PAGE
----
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Nearly 30,000 UK Inmates on Methadone Maintenance Last Year

By Victoria Kim 01/16/15

A controversial treatment program has started to raise some eyebrows.

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Almost 30,000 UK inmates received tax-payer funded opioid maintenance in prison last year, according to figures requested by MP Andrew Griffiths.

Between 2013 and 2014, 29,717 drug-addicted inmates in Britain received the heroin substitute methadone or buprenorphine, also known as Suboxone, to wean their dependence from heroin. Methadone and buprenorphine are used to treat addiction to opioids such as heroin or oxycodone.

Opioid maintenance for treating addiction is controversial, but according to British national clinical guidance, prisoners on sentences of less than six months should receive the heroin substitute as a way to begin drug treatment. But inmates who are in prison for less than three months and do not have time to complete the drug treatment program are still provided methadone or buprenorphine.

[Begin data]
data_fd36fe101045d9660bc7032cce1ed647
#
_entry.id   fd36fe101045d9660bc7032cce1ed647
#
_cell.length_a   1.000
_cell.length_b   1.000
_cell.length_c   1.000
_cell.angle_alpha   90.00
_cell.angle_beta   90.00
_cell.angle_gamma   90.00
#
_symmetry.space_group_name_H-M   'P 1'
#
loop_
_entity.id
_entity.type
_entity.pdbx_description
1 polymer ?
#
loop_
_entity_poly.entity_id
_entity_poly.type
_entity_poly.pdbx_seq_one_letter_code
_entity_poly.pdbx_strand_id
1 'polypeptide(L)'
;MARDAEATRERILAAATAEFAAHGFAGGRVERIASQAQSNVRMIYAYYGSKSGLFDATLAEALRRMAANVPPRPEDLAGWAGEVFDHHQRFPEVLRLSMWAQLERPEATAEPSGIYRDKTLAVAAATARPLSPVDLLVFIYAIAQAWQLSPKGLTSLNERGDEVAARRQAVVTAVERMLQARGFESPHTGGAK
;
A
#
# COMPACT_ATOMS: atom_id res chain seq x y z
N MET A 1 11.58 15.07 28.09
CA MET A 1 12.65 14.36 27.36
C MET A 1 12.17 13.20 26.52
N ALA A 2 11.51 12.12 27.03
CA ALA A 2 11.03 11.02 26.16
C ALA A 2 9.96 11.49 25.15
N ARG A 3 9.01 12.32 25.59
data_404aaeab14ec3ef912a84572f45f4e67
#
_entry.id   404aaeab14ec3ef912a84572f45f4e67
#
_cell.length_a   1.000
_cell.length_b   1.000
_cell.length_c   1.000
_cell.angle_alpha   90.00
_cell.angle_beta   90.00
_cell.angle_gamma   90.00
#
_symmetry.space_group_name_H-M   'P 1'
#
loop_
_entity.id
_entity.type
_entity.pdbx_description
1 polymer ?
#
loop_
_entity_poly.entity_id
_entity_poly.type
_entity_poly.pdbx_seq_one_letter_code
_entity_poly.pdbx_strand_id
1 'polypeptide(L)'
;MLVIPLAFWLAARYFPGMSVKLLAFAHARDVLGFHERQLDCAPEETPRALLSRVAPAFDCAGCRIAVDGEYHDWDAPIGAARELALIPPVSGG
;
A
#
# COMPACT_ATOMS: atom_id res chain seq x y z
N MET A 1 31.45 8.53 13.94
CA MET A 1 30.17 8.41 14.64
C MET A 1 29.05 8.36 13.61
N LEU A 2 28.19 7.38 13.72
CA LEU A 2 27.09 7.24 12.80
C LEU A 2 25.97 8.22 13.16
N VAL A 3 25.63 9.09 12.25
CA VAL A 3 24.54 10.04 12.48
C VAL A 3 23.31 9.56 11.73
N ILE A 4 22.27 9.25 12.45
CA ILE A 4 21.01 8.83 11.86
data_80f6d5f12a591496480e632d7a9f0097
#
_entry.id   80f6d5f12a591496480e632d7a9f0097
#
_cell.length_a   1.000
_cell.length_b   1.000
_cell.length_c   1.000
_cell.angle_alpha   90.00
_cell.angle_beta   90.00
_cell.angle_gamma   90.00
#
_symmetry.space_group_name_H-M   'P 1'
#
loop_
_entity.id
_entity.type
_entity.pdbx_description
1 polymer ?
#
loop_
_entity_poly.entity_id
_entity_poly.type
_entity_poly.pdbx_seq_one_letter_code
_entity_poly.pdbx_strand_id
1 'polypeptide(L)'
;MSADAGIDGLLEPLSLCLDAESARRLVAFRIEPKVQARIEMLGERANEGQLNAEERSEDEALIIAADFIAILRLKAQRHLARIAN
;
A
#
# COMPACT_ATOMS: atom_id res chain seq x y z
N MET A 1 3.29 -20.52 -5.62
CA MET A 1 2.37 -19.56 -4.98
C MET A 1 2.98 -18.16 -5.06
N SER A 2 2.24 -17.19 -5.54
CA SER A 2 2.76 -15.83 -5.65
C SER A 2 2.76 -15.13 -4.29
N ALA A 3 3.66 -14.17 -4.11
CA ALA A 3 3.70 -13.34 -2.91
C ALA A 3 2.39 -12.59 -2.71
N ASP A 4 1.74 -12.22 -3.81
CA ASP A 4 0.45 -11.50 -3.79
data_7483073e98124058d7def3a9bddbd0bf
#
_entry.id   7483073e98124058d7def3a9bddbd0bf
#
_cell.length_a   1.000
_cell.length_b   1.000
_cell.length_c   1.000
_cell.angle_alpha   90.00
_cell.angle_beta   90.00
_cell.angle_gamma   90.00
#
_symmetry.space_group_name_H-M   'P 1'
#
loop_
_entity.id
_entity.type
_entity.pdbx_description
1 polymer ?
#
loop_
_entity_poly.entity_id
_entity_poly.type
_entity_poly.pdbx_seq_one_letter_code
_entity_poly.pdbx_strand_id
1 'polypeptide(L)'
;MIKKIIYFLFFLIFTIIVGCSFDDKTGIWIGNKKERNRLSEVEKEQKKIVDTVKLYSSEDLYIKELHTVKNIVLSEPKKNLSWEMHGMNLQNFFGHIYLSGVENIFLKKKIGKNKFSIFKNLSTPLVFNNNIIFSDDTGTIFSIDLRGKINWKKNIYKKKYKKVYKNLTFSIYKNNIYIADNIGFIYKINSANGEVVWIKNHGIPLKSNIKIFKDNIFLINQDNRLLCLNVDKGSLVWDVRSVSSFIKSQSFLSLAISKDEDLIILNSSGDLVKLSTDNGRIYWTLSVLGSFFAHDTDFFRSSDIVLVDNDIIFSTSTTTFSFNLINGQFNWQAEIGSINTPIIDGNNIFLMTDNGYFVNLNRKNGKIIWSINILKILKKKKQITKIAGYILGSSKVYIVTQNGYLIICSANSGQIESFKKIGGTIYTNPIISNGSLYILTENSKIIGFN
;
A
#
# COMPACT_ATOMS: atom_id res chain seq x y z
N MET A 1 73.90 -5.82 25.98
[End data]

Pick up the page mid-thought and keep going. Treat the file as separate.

According to the conservative Griffiths, the best way to rehabilitate offenders is to provide a “drug free environment” in prisons. He said the government is “spending too much on methadone dependency and not enough on programs to get people abstinent and drug free.”

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